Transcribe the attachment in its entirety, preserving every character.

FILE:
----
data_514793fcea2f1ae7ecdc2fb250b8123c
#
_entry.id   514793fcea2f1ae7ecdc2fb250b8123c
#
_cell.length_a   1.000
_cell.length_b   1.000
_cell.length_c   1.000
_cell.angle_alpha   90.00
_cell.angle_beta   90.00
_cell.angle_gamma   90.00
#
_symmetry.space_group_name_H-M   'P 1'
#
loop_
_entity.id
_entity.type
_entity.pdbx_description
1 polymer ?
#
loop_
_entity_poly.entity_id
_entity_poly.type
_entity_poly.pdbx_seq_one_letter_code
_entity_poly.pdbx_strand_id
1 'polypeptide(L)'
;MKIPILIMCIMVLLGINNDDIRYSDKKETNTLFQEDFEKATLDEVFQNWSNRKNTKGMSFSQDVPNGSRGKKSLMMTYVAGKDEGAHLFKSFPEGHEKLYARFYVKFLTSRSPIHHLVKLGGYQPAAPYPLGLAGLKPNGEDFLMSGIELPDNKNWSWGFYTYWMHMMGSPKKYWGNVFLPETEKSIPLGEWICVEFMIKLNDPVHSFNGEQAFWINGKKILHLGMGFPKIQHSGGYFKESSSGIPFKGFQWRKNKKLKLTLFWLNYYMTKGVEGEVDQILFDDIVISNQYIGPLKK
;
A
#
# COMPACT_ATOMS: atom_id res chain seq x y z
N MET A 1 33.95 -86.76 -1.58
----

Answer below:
data_514793fcea2f1ae7ecdc2fb250b8123c
#
_entry.id   514793fcea2f1ae7ecdc2fb250b8123c
#
_cell.length_a   1.000
_cell.length_b   1.000
_cell.length_c   1.000
_cell.angle_alpha   90.00
_cell.angle_beta   90.00
_cell.angle_gamma   90.00
#
_symmetry.space_group_name_H-M   'P 1'
#
loop_
_entity.id
_entity.type
_entity.pdbx_description
1 polymer ?
#
loop_
_entity_poly.entity_id
_entity_poly.type
_entity_poly.pdbx_seq_one_letter_code
_entity_poly.pdbx_strand_id
1 'polypeptide(L)'
;MKIPILIMCIMVLLGINNDDIRYSDKKETNTLFQEDFEKATLDEVFQNWSNRKNTKGMSFSQDVPNGSRGKKSLMMTYVAGKDEGAHLFKSFPEGHEKLYARFYVKFLTSRSPIHHLVKLGGYQPAAPYPLGLAGLKPNGEDFLMSGIELPDNKNWSWGFYTYWMHMMGSPKKYWGNVFLPETEKSIPLGEWICVEFMIKLNDPVHSFNGEQAFWINGKKILHLGMGFPKIQHSGGYFKESSSGIPFKGFQWRKNKKLKLTLFWLNYYMTKGVEGEVDQILFDDIVISNQYIGPLKK
;
A
#
# COMPACT_ATOMS: atom_id res chain seq x y z
N MET A 1 33.95 -86.76 -1.58